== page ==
Meditation and slowing down the mind is a pretty hard task for an insomniac. That’s why experts recommend acupuncture, which has had some tremendous clinical trial results for treating insomnia.
Acupuncture is a traditional Chinese technique that involves placing fine needles into the body at acupoints to regulate the body’s function. Studies have shown that relief of these acupoints may actually assist in the proper facilitation of the respiratory and digestive system, which are major causes of insomnia.
The sheer release of stress and feeling of wellness received from acupuncture also helps the body rest easier and longer. The effects of acupuncture may be magnified with heat, pressure, and electrical stimulus. Consider the idea that acupuncture may also help prevent other physiological diseases, such as headaches, rheumatoid arthritis, and even depression that may have contributed to your insomnia.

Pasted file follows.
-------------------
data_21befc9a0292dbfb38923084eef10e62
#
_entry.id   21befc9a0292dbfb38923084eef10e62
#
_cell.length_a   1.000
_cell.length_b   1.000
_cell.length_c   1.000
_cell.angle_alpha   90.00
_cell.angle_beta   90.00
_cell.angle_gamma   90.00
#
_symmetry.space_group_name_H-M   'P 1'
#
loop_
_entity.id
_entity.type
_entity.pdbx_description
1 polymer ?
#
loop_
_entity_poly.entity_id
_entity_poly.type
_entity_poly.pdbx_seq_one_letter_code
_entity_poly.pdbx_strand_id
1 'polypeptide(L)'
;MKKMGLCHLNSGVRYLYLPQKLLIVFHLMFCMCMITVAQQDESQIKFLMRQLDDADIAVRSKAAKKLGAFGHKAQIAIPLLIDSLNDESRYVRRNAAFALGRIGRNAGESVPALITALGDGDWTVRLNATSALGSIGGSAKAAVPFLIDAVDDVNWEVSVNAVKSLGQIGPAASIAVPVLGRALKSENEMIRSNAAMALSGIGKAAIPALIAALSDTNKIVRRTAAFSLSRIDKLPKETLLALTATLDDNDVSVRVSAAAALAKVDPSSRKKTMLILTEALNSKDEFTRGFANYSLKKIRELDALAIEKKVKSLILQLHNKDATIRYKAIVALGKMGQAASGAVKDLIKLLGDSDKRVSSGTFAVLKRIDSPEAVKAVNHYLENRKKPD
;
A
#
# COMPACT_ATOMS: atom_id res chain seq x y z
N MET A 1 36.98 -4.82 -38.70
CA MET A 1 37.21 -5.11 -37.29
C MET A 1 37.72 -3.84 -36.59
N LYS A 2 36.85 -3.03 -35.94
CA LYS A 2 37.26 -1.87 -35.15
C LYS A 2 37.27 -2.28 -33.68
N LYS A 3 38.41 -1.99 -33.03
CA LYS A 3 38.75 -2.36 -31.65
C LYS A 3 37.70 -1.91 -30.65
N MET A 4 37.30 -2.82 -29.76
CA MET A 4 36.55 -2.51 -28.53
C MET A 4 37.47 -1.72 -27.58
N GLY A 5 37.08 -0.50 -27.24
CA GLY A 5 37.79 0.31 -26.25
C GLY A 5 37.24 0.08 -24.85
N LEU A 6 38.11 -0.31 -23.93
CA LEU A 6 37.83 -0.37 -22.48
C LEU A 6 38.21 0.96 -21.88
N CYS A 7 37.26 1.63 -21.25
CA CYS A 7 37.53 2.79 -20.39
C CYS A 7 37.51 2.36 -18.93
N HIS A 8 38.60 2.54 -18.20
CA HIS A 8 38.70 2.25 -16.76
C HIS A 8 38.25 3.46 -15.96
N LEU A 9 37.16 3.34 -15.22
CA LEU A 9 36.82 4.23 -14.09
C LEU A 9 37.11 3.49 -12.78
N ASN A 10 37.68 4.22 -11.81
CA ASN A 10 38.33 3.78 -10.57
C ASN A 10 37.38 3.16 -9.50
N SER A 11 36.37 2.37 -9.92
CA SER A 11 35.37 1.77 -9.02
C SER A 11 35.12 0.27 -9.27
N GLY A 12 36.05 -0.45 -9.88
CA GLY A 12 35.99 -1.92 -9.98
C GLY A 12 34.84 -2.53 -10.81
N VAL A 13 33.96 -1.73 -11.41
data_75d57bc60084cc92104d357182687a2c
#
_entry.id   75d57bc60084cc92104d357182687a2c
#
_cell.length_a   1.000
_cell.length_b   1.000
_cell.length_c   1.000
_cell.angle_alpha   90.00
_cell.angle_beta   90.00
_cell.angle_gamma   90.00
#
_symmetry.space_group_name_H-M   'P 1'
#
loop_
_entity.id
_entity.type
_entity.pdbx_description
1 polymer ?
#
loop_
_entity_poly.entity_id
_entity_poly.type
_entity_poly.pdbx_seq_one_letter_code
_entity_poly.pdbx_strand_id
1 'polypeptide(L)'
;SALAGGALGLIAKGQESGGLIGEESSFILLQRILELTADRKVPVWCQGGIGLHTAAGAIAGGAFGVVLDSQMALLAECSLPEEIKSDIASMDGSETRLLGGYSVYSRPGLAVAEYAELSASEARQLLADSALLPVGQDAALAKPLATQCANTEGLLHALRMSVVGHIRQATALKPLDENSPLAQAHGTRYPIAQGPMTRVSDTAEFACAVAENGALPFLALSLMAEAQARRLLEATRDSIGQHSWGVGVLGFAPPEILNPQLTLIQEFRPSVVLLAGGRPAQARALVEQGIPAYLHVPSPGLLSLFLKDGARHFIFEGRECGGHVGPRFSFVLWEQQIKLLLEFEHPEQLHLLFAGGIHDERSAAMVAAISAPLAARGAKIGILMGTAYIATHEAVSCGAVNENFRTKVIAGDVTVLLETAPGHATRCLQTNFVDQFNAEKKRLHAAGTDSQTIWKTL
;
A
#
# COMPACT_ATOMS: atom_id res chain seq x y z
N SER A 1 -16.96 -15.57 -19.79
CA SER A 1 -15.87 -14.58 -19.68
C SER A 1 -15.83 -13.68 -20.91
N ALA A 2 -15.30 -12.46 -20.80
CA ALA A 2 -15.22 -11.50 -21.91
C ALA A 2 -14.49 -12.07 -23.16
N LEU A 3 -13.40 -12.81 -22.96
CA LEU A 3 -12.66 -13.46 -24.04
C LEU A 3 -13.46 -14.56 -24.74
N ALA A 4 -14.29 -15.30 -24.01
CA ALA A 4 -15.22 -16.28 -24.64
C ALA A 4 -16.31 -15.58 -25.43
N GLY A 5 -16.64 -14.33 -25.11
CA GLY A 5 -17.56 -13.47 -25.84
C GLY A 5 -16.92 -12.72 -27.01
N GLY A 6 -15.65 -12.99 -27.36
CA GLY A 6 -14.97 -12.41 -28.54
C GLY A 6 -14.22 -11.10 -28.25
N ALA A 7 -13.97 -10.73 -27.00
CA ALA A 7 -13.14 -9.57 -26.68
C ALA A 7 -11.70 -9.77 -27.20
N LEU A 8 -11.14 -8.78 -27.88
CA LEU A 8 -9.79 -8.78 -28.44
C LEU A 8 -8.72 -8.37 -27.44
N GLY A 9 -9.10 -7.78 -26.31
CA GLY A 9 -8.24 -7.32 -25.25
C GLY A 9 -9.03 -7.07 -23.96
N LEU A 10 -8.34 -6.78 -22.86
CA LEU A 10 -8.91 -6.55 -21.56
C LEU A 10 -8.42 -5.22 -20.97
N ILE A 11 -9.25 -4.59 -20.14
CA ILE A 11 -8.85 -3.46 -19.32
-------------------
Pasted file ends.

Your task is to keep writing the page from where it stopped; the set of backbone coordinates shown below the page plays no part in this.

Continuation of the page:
There are hundreds of other treatments and specialized programs you can undertake before you have to turn to a pill to sleep. Some common treatments include:
- Regular Exercise
- Guided Imagery
It’s important to discover the source of your insomnia before you blow money on alternative and experimental treatments. Diet also plays a big role in regulating your sleep. Have you ever considered substituting that sleeping pill with an all natural supplement instead?